This year’s political election cycle is still in its pre-convention stage and the one recurring thought is “can it possibly get even uglier?” The personal attacks, the disdain for collegiality, and the unwillingness to engage in civil dialogue make it clear why one of the critical questions for this fall’s election is whether or not segments of the electorate — from Christian evangelicals to previously invigorated young people — will even participate.
The discussion last week over same-sex marriage disgusted fundamentalists who were already turned off by the fact that the apparent Republican nominee is a Mormon. On the other side of the issue, moderate and gay Republicans were furious at the “resignation” of Romney’s just-appointed foreign policy adviser Richard Grenell because it was suggested by the conservative flank that his homosexuality was an electoral liability.
Among Democrats, many young people who were touched and turned on to politics by Barack Obama’s “Yes, We Can” theme in 2008 are repelled by the realities of the lack of partisanship and compromise plus their own declining economic prospects. Similarly, the African Americans who turned out so enthusiastically for Obama four years ago may look at their own economic struggles and stay home on Election Day, spelling trouble for the Democratic Party.
If these significant blocs stay away from the polls, it could have dramatic influence on the outcome in November. So, too, will a number of factors transforming the two-party system as we know it.
Exhibit A was the comments by Indiana State Treasurer Richard Mourdock on the morning news shows after he defeated six-term Senator Richard Lugar in last week Indiana Republican primary. Not only was Lugar defeated by a Tea Party favorite, their primary race had seen Mourdock attack the 36-year incumbent for being too compromising with Democrats and too bipartisan in his approach to issues, especially on foreign policy matters. On Wednesday morning, Mourdock promised the people of Indiana and the country that if elected there would no longer be any bipartisanship.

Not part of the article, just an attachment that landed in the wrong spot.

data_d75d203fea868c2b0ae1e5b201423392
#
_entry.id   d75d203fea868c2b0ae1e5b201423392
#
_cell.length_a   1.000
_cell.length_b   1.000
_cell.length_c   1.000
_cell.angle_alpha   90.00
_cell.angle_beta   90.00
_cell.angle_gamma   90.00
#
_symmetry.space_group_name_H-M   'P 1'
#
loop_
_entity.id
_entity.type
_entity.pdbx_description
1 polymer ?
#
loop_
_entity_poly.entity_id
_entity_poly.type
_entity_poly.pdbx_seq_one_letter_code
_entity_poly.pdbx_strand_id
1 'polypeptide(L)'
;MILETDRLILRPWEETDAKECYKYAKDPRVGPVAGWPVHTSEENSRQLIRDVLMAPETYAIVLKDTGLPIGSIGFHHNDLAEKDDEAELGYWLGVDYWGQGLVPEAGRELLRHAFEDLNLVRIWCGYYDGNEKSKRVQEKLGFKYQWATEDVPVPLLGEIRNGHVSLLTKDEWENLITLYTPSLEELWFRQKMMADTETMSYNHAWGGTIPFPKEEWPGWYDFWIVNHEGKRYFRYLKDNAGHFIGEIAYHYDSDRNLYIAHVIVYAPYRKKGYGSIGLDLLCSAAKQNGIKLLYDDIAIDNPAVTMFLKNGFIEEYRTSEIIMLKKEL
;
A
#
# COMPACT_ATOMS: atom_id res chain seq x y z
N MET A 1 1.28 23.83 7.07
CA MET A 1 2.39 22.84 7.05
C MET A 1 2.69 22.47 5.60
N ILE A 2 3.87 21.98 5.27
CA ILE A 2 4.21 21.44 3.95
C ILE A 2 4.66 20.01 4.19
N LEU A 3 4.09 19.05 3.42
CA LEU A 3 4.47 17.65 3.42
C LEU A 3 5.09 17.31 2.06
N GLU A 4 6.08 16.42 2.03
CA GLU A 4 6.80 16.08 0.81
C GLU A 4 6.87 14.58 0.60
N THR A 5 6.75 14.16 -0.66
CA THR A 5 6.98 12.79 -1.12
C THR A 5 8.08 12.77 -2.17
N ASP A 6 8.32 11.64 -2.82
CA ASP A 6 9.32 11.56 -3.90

Exhibit B was the attacks on President Obama last week for endorsing same-sex marriages. Much of the reaction produced ad hominem attacks on the president and did not even speak to the issue itself.
Exhibit C was the $15 million raised last week at a George Clooney fund-raiser for the president. The take was a mere drop in the bucket of what this year’s presidential contest will cost; probably around $1 billion each for both Obama and Romney. Super PACs and the unknown amounts that they will raise make the demand for campaign finance reform critical. In the Senate race in Massachusetts, Republican Sen. Scott Brown agreed with his Democratic opponent, Elizabeth Warren, not to accept funds from outside groups. So far this effort at personal restraint is not catching on.
Exhibit D is the pandering already underway to court the votes of Jews and many identifiable minority and special-interest communities in key states. After the conventions and before the High Holy Days, candidates for national and state-wide office will do their pro-Israel pitch, further corroding a historic spirit of bipartisanship on the Israel issue in a bid for votes and campaign dollars. In the presidential and Senate races, the battle for Jewish votes will be narrowly focused on several of the key swing states, particularly Florida (3.4 percent Jews), Pennsylvania (2.3 percent), Nevada (2.8 percent), Colorado (1.8 percent), Ohio (1.3 percent), and Virginia (1.2 percent). It is in these states where Jewish voters might have the greatest impact and where Jewish voter support and turnout will be most significant.
Combine these factors — runaway partisanship, character assassination, the corrosive effects of fundraising, and divisive special interest group appeals — and you arrive at a level of cynicism and disappointment being felt across the entire political process.